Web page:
SandRibbon for WPF User Guide

Advanced Topics

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User Customization

In Office, the ribbon is heavily customizable by the user. SandRibbon allows you to make some of this customization functionality available to your users, too. We've already covered one of the most basic aspects of customization: the ability for your users to adjust the size of the galleries in your ribbon.

Basic Customization: Shortcuts

The quick access toolbar can optionally display shortcuts to other controls on the ribbon. You may wish to have a Save button both in your application menu and on the quick access toolbar. Use the Shortcut control, which derives from Button, to create a shortcut on the quick access toolbar to another control in your ribbon:

		<sr:Shortcut Target="{Binding ElementName=saveMenuItem}" />

In the designer, you can create a shortcut to a ribbon item by right-clicking on it and selecting Add to Quick Access Toolbar. This functionality requires that the control has an explicit name defined in your XAML.

Shortcuts can exist amongst "real" buttons and other controls on the toolbar. You can also use the attached ToolBar.IsStandardShortcut property on some controls in your ribbon, and when set to true, they are presented as options in the quick access toolbar's dropdown menu to facilitate easy adding to and removing from the toolbar. In Word, various commands like Open, Save, Quick Print and Undo are available as standard shortcuts.

<sr:MenuItem Text="_New" Image="/Icons/32/new.png" sr:ToolBar.IsStandardShortcut="True" />

More Commands

Office exposes a "More Commands..." option within the quick access toolbar that brings up an extensive customize user interface. We do not offer this interface as part of SandRibbon because it is very application-specific, but we do offer the option to show this menu item by setting the ShowMoreCommands property on your toolbar to true. The menu item is bound to the Ribbon.MoreCommandsCommand field, so you will need to handle this command in your window to hook its activation.

Full Customization

By setting the AllowCustomize property on your ribbon to true, you can allow the user to create shortcuts themselves to virtually any controls on your ribbon and in your menus. They do this by right-clicking the controls and making use of their context menus, which appear only when full customization is enabled.

State Serialization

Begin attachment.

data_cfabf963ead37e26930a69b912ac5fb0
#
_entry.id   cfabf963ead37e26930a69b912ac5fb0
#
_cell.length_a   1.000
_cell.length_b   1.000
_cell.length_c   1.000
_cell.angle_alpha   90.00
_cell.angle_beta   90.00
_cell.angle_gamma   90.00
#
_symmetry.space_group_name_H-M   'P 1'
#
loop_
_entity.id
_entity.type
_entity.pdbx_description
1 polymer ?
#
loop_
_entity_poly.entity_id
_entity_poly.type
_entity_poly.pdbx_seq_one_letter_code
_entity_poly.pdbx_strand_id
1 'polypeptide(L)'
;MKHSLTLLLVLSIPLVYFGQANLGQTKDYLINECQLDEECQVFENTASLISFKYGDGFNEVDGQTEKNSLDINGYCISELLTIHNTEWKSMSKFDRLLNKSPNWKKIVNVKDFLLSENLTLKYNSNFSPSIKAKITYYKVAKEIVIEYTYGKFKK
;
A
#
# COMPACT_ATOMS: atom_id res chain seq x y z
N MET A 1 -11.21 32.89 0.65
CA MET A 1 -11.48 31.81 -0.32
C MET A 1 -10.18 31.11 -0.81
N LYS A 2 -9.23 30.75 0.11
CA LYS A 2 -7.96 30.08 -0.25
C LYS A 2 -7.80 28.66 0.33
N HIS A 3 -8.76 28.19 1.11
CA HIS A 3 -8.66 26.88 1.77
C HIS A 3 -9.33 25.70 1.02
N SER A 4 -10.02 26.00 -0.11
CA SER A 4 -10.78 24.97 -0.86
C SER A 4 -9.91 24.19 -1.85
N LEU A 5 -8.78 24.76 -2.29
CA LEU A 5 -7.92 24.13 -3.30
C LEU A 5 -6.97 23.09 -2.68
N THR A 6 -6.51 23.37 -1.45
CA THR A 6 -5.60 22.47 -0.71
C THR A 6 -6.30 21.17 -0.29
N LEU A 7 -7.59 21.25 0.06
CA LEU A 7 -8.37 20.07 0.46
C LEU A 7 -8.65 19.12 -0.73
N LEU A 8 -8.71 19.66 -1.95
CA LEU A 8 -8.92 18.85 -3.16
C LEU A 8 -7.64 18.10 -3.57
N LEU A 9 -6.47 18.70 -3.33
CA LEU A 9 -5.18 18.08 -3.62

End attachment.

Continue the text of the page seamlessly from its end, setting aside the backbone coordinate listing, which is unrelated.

Now that the user can potentially alter gallery sizes, configure which of the standard shortcuts are visible on the toolbar and even add a shortcut to virtually any control on there, these settings will need to be saved from one application session to the next. We provide the SerializeState and RestoreState methods on the Ribbon class to make this easy. State information is stored in a string containing XML, so your application can store it in the medium of your choice. Call the former method in the Closing event of your window and the latter method in the Loaded event.

private void RibbonWindow_Closing(object sender, System.ComponentModel.CancelEventArgs e)
	string s = ribbon.SerializeState();
	// TODO save the string somewhere

private void RibbonWindow_Loaded(object sender, System.EventArgs e)
	string s;
	// TODO load the string from somewhere

Advanced ICommand Integration

We have already covered how SandRibbon buttons and menu items can be bound to commands through the standard ICommand pattern. But what about the situation where a command is more than just enabled: what about when it can also be checked? There is no WPF support for such a concept but we have extended the commanding pattern to make it easy.

Luckily, standard WPF commanding does include the concept of a command parameter, which you can set on items designed to invoke commands. This is often not used, however, so when there has been no parameter specified we pass an instance of a class implementing ICheckableCommandParameter to your CanExecute handler. This interface exposes one property, Checked, which is of type Nullable<bool>. If you leave it alone, nothing happens, but if you set it to true or false in your CanExecute handler, the button or menu items which is querying the command will set its IsChecked property automatically. This makes SandRibbon commanding even more powerful.

Here's an example of how you might extend a CanExecute handler for the Bold command in a RichTextBox:

private void OnTextBoxCanExecute(object sender, CanExecuteRoutedEventArgs e)
	ICheckableCommandParameter checkable = e.Parameter as ICheckableCommandParameter;
	if (checkable != null)
		if (e.Command == EditingCommands.ToggleBold)
			object fontWeightValue = textBox.Selection.GetPropertyValue(FontWeightProperty);
			if (fontWeightValue != DependencyProperty.UnsetValue)
				FontWeight fontWeight = (FontWeight)fontWeightValue;
				checkable.IsChecked = fontWeight == FontWeights.Bold;


There are many places in SandRibbon where English language strings are displayed: in the customization menus and in tooltips, for example. We provide a class called RibbonLanguageStrings which is designed specifically to provide a container with properties for all the standard strings displayed throughout the ribbon.

To specifiy your own values for these strings, set the LanguageStrings property on your ribbon. This can be done in XAML or at runtime. Here is an example setting some of the available properties on this class, and assigning the class to a ribbon:

			ExpandTheRibbonToolTip="Make it Bigger!"
			MinimizeTheRibbonToolTip="Make it Smaller!"